Dreadlocks are a hairstyle in which sections of hair are purposely matted into rope-like lengths. Although the word "dreadlocks" is attributed to Jamaican Rastafarians, dreadlocks have been around for centuries and were not invented by Jamaicans. Written evidence states that Julius Caesar referred to the Celts as having "hair like snakes." You can wear dreadlocks as a part of your Rastafarian faith, or simply as fashion.
Work on clean, dry hair. Section hair into 1-inch or slightly smaller squares, using a comb. Note that smaller sections will produce thinner dreads. Secure sections temporarily with elastic hairbands. Complete sectioning of all hair.
Use a dread comb to backcomb the hair of the first section backwards toward the roots. Backcombing is combing the hair in the opposite of the direction of natural growth, and is also known as teasing. Start as close to the scalp as possible. Continue combing in this manner until the hair starts to pack in tightly at the roots.
Roll the width of each dreadlock between your fingers as you backcomb. Start at the roots and work slowly and deliberately toward the ends. Continue to the end of the hair.
Make the dreads as tight as you can. Secure the end of each dreadlock with an elastic band. Continue to work in this manner until all hair is backcombed and secured. Replace the elastic bands, securing the hair near the scalp. This will aid in keeping dreads tight until they mature.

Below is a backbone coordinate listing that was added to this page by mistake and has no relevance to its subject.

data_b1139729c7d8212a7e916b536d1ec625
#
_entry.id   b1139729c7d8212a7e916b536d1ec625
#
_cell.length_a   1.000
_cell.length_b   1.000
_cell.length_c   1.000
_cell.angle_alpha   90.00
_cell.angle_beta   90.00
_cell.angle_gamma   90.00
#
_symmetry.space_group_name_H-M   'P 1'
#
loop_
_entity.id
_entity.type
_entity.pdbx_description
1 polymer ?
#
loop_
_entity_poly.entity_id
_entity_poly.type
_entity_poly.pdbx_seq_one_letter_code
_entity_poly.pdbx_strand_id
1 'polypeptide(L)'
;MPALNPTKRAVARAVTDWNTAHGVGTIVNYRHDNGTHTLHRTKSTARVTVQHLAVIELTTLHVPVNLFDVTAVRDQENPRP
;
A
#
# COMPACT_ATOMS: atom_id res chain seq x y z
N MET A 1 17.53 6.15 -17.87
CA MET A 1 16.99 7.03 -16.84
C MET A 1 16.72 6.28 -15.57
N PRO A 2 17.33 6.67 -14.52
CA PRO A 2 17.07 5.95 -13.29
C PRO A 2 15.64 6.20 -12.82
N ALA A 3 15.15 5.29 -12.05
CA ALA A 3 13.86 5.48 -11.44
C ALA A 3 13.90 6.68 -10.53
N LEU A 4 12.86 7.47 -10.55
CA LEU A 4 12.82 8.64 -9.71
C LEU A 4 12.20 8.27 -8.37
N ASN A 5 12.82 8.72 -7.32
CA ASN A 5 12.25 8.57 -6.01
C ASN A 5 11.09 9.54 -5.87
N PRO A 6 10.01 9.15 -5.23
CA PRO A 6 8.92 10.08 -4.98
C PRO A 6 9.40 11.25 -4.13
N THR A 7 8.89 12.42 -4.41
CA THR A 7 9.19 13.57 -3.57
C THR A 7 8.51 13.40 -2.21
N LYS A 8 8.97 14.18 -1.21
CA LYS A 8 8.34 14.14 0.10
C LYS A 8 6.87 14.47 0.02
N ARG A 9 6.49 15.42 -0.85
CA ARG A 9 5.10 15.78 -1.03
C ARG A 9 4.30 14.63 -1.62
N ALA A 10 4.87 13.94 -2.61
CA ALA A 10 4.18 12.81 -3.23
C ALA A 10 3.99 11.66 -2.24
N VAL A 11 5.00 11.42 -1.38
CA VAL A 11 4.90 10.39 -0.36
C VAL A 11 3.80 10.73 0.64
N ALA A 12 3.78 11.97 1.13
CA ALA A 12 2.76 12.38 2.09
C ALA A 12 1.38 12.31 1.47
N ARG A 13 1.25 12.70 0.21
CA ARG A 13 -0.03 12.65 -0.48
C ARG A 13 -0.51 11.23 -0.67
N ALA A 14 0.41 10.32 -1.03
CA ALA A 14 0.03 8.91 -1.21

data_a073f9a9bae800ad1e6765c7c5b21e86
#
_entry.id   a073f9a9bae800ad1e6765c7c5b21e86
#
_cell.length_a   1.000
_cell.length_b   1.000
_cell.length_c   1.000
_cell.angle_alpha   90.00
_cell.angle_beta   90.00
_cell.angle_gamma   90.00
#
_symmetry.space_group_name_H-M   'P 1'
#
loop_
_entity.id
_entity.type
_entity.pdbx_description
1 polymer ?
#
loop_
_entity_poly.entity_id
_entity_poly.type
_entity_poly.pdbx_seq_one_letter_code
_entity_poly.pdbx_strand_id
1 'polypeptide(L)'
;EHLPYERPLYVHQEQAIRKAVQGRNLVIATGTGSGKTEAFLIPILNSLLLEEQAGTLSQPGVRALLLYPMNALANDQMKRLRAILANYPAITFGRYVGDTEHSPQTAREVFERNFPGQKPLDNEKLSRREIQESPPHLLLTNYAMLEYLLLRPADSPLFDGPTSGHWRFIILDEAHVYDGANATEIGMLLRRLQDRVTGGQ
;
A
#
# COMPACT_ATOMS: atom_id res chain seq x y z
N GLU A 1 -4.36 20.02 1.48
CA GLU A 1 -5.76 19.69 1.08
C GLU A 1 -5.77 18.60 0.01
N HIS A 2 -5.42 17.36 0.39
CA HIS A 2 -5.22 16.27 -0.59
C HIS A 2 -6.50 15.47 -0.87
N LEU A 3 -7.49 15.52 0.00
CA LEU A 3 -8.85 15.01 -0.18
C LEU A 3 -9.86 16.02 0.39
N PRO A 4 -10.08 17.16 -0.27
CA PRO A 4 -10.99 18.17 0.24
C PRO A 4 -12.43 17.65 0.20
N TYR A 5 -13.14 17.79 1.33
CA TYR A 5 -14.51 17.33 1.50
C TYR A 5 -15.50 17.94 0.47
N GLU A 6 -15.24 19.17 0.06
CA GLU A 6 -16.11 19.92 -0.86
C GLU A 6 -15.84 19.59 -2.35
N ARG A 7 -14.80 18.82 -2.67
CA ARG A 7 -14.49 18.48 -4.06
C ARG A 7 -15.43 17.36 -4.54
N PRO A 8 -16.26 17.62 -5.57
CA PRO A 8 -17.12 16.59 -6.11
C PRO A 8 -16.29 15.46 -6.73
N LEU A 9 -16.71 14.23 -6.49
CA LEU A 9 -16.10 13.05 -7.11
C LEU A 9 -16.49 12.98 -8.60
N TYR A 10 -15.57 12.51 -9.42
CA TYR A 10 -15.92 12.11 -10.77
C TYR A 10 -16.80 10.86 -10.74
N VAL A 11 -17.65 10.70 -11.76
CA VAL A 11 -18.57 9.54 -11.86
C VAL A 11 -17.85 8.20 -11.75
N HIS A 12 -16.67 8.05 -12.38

Apply dread wax. Start with about 1/4 ounce. Warm the wax by rubbing it between your forefinger and thumb. Start about ½ inch from the scalp and rub the wax into the dread, rolling your fingers as you go. Add more wax when the first portion has been worked into the hair. Continue in this fashion and work toward the end of each dreadlock. Repeat for each dread.
Use soap to keep dreads clean and reapply wax as needed. Dreads that are well cared for mature more quickly. Rub the root of stubborn dreads in a clockwise direction to help them form and lock.
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Based in central New York, Laura Slivinski has been writing and reviewing technical reports since 1999. She attended Onondaga Community College and Syracuse University and was a private investigator for many years. Slivinski is certified as an email tracing investigator, a wireless security investigator and a Level II insurance fraud investigator.
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